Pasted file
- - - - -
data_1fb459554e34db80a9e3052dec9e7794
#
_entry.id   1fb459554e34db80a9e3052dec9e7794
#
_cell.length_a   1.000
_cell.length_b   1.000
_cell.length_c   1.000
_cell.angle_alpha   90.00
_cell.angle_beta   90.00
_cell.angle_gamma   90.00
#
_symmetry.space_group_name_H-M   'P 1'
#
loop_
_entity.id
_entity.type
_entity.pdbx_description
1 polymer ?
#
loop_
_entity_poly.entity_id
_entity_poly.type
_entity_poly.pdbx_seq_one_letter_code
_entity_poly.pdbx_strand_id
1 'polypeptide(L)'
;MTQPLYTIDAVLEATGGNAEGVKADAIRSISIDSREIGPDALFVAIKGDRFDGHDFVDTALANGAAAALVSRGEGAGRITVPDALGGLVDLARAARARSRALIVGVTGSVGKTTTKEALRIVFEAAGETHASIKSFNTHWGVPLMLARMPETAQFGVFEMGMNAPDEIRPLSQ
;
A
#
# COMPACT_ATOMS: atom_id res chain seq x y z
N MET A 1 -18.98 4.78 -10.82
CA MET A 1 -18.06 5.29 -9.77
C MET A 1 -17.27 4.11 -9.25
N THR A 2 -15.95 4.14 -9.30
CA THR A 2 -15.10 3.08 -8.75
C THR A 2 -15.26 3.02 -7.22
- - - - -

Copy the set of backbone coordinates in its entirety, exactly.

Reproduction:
data_1fb459554e34db80a9e3052dec9e7794
#
_entry.id   1fb459554e34db80a9e3052dec9e7794
#
_cell.length_a   1.000
_cell.length_b   1.000
_cell.length_c   1.000
_cell.angle_alpha   90.00
_cell.angle_beta   90.00
_cell.angle_gamma   90.00
#
_symmetry.space_group_name_H-M   'P 1'
#
loop_
_entity.id
_entity.type
_entity.pdbx_description
1 polymer ?
#
loop_
_entity_poly.entity_id
_entity_poly.type
_entity_poly.pdbx_seq_one_letter_code
_entity_poly.pdbx_strand_id
1 'polypeptide(L)'
;MTQPLYTIDAVLEATGGNAEGVKADAIRSISIDSREIGPDALFVAIKGDRFDGHDFVDTALANGAAAALVSRGEGAGRITVPDALGGLVDLARAARARSRALIVGVTGSVGKTTTKEALRIVFEAAGETHASIKSFNTHWGVPLMLARMPETAQFGVFEMGMNAPDEIRPLSQ
;
A
#
# COMPACT_ATOMS: atom_id res chain seq x y z
N MET A 1 -18.98 4.78 -10.82
CA MET A 1 -18.06 5.29 -9.77
C MET A 1 -17.27 4.11 -9.25
N THR A 2 -15.95 4.14 -9.30
CA THR A 2 -15.10 3.08 -8.75
C THR A 2 -15.26 3.02 -7.22